He’s not alone in his contempt for obese shoppers. But if you don’t share that contempt, if you’re sympathetic toward people with mobility problems, that’s all the more reason to disdain the noise. Does the disabled person want to draw attention to himself and his disability? Are the people who use motorized shopping carts universally immune to noise nuisance? Of course not.
Last week in Simi Valley, I shopped with my brother-in-law, who — disabled by multiple sclerosis — owns his own scooter. It doesn’t beep when reversing. But because the big box stores have lawyers who fear lawsuits, their scooters make a racket.
There are alternatives. Fifty years into this experiment, we have the technology to replace blaring beeping with automated voices. Why shouldn’t your garbage truck, forklift or mobility scooter announce “warning, cuidado, backing up, revirtiendo!” in an authoritative robotic voice?
The Occupational Safety and Health Administration is the government entity charged with keeping workers safe. As you’d expect, it’s the agency that mandates the hostile workplace environment.
“Technologies that could mitigate the problems with backup beepers have existed for around two decades. Nonetheless, the conventional single-tone backup alarm still dominates roads and construction sites.”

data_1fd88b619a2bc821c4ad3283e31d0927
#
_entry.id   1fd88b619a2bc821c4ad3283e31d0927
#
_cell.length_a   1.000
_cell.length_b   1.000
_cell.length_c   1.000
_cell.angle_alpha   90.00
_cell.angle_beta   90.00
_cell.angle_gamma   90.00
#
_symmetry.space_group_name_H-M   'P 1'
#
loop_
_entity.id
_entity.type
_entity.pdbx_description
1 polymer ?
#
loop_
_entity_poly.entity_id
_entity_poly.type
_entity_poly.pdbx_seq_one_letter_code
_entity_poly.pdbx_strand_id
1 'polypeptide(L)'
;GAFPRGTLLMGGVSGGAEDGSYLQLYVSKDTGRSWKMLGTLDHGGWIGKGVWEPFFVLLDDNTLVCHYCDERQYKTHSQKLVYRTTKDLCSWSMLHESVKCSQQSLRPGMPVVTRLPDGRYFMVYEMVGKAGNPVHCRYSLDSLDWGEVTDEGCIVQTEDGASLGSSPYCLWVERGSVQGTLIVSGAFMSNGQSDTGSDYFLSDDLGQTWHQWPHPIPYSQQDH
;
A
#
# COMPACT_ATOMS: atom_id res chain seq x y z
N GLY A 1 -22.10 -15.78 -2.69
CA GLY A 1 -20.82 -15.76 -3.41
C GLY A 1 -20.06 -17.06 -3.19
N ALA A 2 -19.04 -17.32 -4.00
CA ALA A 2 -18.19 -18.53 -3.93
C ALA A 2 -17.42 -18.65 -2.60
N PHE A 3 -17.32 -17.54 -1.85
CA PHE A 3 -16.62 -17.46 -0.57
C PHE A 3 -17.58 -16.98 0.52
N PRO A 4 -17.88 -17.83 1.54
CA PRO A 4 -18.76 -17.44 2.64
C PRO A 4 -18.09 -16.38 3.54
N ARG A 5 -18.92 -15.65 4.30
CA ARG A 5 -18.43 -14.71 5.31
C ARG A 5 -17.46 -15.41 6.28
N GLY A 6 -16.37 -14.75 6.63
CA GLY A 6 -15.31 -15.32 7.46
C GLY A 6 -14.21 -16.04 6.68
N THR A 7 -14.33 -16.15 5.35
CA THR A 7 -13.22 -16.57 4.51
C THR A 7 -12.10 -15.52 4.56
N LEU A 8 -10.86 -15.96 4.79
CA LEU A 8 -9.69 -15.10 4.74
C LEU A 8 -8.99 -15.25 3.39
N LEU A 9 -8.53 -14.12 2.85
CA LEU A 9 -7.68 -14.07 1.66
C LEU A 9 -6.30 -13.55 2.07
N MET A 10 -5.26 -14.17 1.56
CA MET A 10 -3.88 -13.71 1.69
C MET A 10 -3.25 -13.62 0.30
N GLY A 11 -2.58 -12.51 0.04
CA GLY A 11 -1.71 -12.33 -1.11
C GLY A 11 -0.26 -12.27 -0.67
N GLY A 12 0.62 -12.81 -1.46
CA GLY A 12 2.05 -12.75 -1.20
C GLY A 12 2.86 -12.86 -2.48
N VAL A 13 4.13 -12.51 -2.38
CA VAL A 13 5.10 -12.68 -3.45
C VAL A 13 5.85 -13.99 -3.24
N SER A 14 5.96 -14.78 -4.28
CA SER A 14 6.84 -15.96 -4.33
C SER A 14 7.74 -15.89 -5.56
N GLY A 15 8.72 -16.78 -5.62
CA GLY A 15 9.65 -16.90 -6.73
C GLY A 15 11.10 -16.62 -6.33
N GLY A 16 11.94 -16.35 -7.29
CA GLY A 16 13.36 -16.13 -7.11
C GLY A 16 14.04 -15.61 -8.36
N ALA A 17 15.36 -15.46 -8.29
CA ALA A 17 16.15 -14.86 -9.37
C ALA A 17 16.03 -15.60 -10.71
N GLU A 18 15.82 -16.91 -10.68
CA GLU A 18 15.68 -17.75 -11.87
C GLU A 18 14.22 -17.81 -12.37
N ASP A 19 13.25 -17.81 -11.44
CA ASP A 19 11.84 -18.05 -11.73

Here’s OSHA’s page. And here’s OSHA’s page addressing complaints. There’s a Facebook page for back-up beepers (not in favor). Noise Free America covered the topic a decade ago, triggering a quote in this Chicago Tribune article on the topic.
None of these articles seems concerned with the people that OSHA exists to protect: the employees. So I wonder, is anyone concerned about the workers at Meijer, Wal-mart, or any of the other supermarkets or warehouses? You can choose to shop only at the Co-op, or eat exclusively in restaurants (like they’re not noisy).
The workers don’t have that choice.
By now you’ve learned that you can’t sleep and you can’t eat, especially if you’re poor.
So then you get sick.
Unfortunately, the noisiest place, the worst place for your health is — you guessed it — the hospital.
Hospitals deal with a ton of bad laws, but they’re also driven by malpractice angst.
Thus, to keep anyone from dying without advanced warning, the med-tech industry promulgated a sensor (and an alarm) for any and every indicator that might forewarn of impending... anything.
From her hospital bed, 15 year-old Morgan Gleason pleaded for a sensible solution to this problem.
Suffering from juvenile dermatomyositis, an autoimmune disease which causes fatigue (among other things) she chided the medical establishment for its insensitivity toward her need for sleep.
And yet, that’s the constant theme with mandatory noise pollution. The person mandating the noise thinks s/he’s making you safer.
Smile Politely’s search function tells me I’ve already written five articles featuring the phrase “noise pollution.” You’d think I might have covered the subject sufficiently. But in those days, I was simply trying to get our local government’s attention. None of those five concerns noise pollution mandated by government.
People have demanded noise abatement from their government for decades. And like me, they’ve sought relief through laws that are already on the books.
Why, then, does our government persist in mandating noise?